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Management of Dengue Fever . Dr David Tran 16/09/09. Classic clinical dengue fever. Incubation period 3 to 14 days (usually 4 to 7 days) Sudden onset of fever with severe headache Retro-orbital pain, fatigue Often associated with myalgia and arthralgia

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management of dengue fever

Management of Dengue Fever

Dr David Tran

16/09/09

classic clinical dengue fever
Classic clinical dengue fever
  • Incubation period 3 to 14 days (usually 4 to 7 days)
  • Sudden onset of fever with severe headache
  • Retro-orbital pain, fatigue
  • Often associated with myalgia and arthralgia
  • Duration of fever usually 5 to 7 days
  • Sometime maculopapular rash(50% to 66% of cases)
  • Other non specific signs as inflamed pharynx, gastro-intestinal symptoms
hemorrhagic manifestations biologic abnormalities
Hemorrhagic manifestations / biologic abnormalities
  • Petechiae, purpura
  • Gum bleeding, epistaxis, menorrhagia, gastro-intestinal bleedings (rare)
  • Thrombocytopenia, leukopenia with lymphopenia
  • Mild elevation of hepatic transaminases & LDH
dengue hemorrhagic fever dengue shock syndrome
Dengue hemorrhagic fever & Dengue shock syndrome
  • Physiopathology: capillary leakage & hemorrhagic manifestations.
  • 4 to 7 days after the onset (at approximately the date of defervescence)
  • Abdominal pain, vomiting, consciousness troubles, hypothermia
  • Marked decrease in platelet count.
  • Mortality: up to 10 or 20%
diagnosis of dengue hemorrhagic fever triad of symptoms
Diagnosis of dengue hemorrhagic fever (triad of symptoms)
  • Hemorrhagic manifestations
  • Platelet count < 100.000 (often >3rd day of illness)
  • Evidence of plasma leakage (Hematocrite  pleural effusion, ascites, hypoproteinemia)
dengue shock syndrome
Dengue shock syndrome
  • Rapid weak pulse & low blood pressure (BP < 90mmHg)
  • The duration of this shock is short after appropriate volume replacement therapy (Colloid or Cristalloid infusions)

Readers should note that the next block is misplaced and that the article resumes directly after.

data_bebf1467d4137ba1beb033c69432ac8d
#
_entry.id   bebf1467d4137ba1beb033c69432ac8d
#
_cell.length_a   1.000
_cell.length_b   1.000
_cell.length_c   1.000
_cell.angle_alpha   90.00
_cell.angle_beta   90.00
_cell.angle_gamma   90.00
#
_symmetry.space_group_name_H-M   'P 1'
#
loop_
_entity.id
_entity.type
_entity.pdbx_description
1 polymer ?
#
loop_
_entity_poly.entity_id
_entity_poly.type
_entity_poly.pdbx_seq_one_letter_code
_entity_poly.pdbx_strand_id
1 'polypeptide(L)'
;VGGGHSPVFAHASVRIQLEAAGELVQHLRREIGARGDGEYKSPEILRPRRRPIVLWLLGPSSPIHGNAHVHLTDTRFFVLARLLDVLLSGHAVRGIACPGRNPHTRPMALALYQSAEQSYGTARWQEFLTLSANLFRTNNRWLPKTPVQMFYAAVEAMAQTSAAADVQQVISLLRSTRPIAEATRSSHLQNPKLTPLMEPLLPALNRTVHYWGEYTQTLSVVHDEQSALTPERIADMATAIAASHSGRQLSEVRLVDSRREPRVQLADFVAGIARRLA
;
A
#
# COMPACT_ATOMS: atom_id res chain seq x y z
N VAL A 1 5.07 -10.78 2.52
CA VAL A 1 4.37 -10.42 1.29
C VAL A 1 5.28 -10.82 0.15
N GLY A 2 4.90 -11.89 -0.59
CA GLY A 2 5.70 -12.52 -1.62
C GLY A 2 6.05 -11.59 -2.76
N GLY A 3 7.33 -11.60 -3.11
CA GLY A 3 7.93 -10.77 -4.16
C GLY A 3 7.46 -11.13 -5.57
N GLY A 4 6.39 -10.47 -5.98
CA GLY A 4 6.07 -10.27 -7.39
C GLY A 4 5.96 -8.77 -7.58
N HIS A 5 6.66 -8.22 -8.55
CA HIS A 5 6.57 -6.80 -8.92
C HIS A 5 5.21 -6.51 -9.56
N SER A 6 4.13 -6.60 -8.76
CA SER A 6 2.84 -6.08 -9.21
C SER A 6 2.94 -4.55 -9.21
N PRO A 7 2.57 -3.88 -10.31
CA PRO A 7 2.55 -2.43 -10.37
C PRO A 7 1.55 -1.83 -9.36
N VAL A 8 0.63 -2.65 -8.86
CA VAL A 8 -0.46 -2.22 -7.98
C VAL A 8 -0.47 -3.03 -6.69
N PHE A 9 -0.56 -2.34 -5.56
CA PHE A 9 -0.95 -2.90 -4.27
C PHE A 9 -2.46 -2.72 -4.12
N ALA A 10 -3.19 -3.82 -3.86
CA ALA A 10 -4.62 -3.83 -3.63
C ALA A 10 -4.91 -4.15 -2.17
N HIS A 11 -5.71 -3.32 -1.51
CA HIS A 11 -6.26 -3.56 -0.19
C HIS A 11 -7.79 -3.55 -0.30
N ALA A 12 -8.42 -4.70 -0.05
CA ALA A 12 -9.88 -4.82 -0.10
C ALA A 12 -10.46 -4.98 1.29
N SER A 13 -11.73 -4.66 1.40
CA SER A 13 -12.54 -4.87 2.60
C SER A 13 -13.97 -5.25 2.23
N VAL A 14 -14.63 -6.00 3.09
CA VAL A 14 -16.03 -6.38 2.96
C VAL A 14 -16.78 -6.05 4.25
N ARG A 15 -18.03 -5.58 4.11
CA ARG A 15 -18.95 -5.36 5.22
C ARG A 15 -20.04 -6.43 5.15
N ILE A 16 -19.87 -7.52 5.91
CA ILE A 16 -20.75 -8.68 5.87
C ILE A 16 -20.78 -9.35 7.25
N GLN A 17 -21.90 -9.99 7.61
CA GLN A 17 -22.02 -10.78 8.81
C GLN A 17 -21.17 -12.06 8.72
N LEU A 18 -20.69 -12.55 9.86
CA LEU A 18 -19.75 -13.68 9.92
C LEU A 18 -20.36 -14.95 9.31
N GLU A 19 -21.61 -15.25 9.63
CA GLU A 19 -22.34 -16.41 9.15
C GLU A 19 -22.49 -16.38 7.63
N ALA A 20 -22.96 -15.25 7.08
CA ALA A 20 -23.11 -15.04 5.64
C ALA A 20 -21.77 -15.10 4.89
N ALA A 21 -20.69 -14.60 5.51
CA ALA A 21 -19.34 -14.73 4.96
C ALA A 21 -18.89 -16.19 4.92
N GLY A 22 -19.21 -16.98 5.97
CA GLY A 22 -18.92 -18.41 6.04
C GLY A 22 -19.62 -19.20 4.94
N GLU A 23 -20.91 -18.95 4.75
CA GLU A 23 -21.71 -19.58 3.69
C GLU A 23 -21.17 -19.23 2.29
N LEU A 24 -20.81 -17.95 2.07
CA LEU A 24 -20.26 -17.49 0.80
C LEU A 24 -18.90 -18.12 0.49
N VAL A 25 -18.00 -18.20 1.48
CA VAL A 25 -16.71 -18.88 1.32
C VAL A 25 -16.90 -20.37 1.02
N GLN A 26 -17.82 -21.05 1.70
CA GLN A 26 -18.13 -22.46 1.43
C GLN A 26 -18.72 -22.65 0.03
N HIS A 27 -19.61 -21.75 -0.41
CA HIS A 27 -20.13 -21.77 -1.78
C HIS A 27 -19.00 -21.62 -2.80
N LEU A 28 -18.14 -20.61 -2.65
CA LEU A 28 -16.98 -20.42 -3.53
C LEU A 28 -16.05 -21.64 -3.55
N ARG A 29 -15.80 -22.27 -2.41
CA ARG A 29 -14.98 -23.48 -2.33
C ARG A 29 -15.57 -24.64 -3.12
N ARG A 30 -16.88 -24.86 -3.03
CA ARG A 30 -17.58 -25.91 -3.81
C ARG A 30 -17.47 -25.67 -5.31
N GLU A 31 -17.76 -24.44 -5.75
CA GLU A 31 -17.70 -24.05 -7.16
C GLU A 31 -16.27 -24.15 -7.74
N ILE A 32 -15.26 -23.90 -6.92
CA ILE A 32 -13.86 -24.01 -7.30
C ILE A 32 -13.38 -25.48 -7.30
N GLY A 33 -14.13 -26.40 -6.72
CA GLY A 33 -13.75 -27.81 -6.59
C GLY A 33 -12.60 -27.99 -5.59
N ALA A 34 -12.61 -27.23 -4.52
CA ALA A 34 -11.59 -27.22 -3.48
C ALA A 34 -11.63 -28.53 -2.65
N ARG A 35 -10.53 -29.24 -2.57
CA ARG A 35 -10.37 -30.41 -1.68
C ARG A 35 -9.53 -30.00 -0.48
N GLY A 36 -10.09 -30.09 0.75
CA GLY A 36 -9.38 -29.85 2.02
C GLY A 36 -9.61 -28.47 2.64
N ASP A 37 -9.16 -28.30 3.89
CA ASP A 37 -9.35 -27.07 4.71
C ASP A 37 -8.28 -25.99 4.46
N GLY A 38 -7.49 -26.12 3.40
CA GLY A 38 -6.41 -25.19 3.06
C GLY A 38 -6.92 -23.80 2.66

• Mortality rate is up to 40%
serodiagnosis of dengue fever
Serodiagnosis of dengue fever
  • Serology (IgM capture ELISA)
  • Problem: negativity of the test early in the course of the disease > should be performed only 4 to 5 days after the onset of fever.
  • IgM: remain positive for 3 to 6 month
  • IgG: remain positive for life
dengue ns1 antigen testing
Dengue NS1 antigen testing
  • Early detection of Ag NS1 in blood sample of infected patients > confirm early acute infection
  • Detection of all 4 types of dengue serotypes
  • Result available in 15 min. (BioRad® chromatographic strip test)
  • High specificity (100%) and positive predictive value
slide14

Although in some reports, the same efficiency of detection for virus of the 4 serotypes has been described for the Dengue Early ELISA and Strip tests (Dussart et al., 2008), A recent analysis of the performance of these tests in Vietnam suggests a lower sensitivity for DENV-2 compared with DENV-1 and DENV-3.

slide15
Problem of sensibility of NS1 detection tests(Ramirez, diagnostic microbiology & infectious disease, Sept 2009)

These tests in Vietnam suggests a lower sensitivity for DENV-2 compared with DENV-1 and DENV-3. Also, a decreased sensitivity for DENV-4 with the Dengue Early ELISA has been reported in studies from South America (Bessoff et al., 2008; Dussart et al., 2008).

A lower sensitivity for DENV-2 has been described in samples from Vietnam (Hang et al., 2009) tested by the PLATELIA™systems (ELISA and Strip) and belonging to the Asian genotype 1 (according to the classification of Twiddy et al., 2002).

slide16

Sensitivity of NS1 Ag detection tests according to the day of illness(Mc Bride, Diagnostic Microbiology & Infectious Diseases, 64 – 2009 – 31,36)

management of dengue virus infected patient
Management of dengue virus infected patient
  • Most of cases can be managed on an outpatient basis (antipyretic like paracetamol, bed rest, oral hydratation)
  • Platelet counts and hematocrite determination should be repeated at least every 24 hours
  • Patient with platelet count < 100.000 should be hospitalized (high risk for dengue hemorrhagic & dengue shock syndrome)
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